FDA names drugmakers potentially acting to delay cheap generics

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(Reuters) – The U.S. Food and Drug Administration on Thursday listed drugmakers, including Celgene Corp (CELG.O), Johnson & Johnson (JNJ.N), Gilead Sciences (GILD.O) and Novartis AG (NOVN.S), who the regulator says are potentially blocking access to samples of their drugs to delay generic competition.

A view shows the U.S. Food and Drug Administration (FDA) headquarters in Silver Spring, Maryland August 14, 2012. REUTERS/Jason Reed/File Photo

Generic drugmakers may not be able to develop alternatives without access to samples of branded products they intend to copy, the FDA said.

“I want to be very clear: a path to securing samples of brand drugs for the purpose of generic drug development should always be available,” FDA Commissioner Scott Gottlieb said in a statement.

Gottlieb, who has made faster approvals of cheaper generic medicines a priority, said this should be true even in cases where there is limited access to drugs for safety reasons.

The FDA said it has also heard of some drugmakers adopting tactics to make it hard for generic companies to purchase branded drugs even at a fair value and in open market.

Industry lobby group Pharmaceutical Research and Manufacturers of America (PhRMA) said it was concerned that the FDA list lacks context and conflates a number of issues.

“It is important to differentiate between those products for which FDA has received complaints as opposed to those products for which it has received a request for a safety determination letter,” PhRMA said.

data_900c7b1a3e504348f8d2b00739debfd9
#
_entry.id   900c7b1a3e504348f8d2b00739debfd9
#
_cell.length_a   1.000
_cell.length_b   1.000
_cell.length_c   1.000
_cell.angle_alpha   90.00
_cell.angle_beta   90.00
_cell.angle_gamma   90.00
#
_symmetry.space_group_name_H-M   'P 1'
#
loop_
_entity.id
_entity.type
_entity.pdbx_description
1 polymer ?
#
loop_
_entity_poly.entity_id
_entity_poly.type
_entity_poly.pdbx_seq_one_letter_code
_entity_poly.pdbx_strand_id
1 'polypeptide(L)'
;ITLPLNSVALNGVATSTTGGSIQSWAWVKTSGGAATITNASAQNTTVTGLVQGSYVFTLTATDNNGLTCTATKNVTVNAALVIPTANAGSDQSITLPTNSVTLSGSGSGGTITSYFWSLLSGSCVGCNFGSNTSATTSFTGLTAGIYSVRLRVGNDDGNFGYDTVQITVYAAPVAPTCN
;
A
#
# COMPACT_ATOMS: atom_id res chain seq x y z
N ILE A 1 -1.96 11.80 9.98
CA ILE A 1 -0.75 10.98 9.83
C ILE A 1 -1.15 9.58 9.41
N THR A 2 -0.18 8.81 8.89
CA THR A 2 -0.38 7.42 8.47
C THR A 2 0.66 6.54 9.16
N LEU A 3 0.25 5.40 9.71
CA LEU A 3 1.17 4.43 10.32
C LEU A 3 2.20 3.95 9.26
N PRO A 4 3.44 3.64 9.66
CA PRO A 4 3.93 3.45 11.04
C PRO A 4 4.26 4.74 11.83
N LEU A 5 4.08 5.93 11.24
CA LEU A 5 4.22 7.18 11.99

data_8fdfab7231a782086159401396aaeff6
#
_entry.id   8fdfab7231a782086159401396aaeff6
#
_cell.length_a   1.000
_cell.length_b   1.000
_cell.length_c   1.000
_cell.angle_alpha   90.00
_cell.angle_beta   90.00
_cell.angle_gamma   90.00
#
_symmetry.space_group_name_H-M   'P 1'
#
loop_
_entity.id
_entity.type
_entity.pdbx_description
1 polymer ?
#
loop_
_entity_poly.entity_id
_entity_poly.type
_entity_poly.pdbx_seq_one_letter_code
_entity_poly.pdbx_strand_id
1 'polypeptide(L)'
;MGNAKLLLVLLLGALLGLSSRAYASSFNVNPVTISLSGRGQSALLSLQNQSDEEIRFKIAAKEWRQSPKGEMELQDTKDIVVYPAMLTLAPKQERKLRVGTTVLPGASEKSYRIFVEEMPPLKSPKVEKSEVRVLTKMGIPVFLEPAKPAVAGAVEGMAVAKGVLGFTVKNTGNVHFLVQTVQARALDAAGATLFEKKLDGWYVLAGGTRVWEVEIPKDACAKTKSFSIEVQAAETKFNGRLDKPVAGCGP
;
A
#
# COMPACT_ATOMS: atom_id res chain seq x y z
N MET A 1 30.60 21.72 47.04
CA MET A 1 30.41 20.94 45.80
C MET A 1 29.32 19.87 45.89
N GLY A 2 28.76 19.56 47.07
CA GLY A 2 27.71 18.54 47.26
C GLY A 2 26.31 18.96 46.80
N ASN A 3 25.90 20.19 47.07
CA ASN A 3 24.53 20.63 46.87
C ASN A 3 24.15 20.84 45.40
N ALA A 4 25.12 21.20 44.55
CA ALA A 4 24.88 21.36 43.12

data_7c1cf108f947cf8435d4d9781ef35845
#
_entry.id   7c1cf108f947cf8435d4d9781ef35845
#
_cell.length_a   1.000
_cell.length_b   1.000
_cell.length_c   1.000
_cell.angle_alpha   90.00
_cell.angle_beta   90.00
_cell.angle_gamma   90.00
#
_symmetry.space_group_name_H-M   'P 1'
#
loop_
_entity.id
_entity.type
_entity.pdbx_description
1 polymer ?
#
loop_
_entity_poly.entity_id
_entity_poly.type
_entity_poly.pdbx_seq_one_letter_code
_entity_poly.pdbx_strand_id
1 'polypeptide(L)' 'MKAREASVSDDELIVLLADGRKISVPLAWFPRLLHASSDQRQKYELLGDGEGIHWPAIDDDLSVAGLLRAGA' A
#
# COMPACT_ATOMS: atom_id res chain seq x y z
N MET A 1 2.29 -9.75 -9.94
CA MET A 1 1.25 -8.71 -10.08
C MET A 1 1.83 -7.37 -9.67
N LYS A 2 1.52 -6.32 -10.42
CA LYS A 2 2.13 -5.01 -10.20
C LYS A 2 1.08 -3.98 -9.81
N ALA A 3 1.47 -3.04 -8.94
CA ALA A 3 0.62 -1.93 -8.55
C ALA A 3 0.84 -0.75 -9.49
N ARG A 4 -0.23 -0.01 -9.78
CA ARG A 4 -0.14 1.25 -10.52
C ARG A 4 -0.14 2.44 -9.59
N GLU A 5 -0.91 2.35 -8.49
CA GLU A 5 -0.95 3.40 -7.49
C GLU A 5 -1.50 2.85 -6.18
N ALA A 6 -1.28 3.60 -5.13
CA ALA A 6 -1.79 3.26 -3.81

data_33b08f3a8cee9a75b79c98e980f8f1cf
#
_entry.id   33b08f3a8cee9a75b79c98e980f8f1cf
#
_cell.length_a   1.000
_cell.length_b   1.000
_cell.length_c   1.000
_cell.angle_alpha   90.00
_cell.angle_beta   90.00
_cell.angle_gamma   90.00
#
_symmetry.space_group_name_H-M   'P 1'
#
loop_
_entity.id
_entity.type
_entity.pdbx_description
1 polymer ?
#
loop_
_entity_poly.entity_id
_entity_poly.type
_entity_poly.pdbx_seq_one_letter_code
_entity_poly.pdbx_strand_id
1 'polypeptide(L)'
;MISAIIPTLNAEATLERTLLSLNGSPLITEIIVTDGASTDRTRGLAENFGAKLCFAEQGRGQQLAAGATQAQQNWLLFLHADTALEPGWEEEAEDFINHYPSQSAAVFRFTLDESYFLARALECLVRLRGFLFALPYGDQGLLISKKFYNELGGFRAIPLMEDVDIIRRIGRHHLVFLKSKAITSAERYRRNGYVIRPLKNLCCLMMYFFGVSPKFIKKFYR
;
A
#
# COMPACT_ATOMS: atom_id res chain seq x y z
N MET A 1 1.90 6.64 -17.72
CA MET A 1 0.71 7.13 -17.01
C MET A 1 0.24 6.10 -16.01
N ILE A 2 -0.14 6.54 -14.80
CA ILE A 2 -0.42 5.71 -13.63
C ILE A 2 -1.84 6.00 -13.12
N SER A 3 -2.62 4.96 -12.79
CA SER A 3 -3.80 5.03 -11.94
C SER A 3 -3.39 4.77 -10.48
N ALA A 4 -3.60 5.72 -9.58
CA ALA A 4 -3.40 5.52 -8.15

Celgene, for example, argued that the three of its products on the FDA list all carry risk of significant side effects, including severe birth defects.

“Therefore, these therapies are subjected to rigorous safety controls that have been developed by the company and approved by the FDA,” Celgene said in a statement. It noted that two of the three drugs already have generic versions licensed to enter the market in coming years, including multiple myeloma treatment Revlimid, by far the company’s biggest selling product.

RBC Capital Markets analyst Brian Abrahams said in a research note that the effect of the FDA’s list will likely be limited.

“Though such efforts maintain the public concern about biopharma’s role in high drug prices and potentially anti-competitive practices, other than creating negative optics for these companies we see minimal impact such a list will have on actual generic risk,” he said.

The list of dozens of companies can be found on the FDA’s website.

Reporting by Michael Erman in New York; Additional reporting by Tamara Mathias and Manas Mishra in Bengaluru; Editing by Susan Thomas and Bill Berkrot

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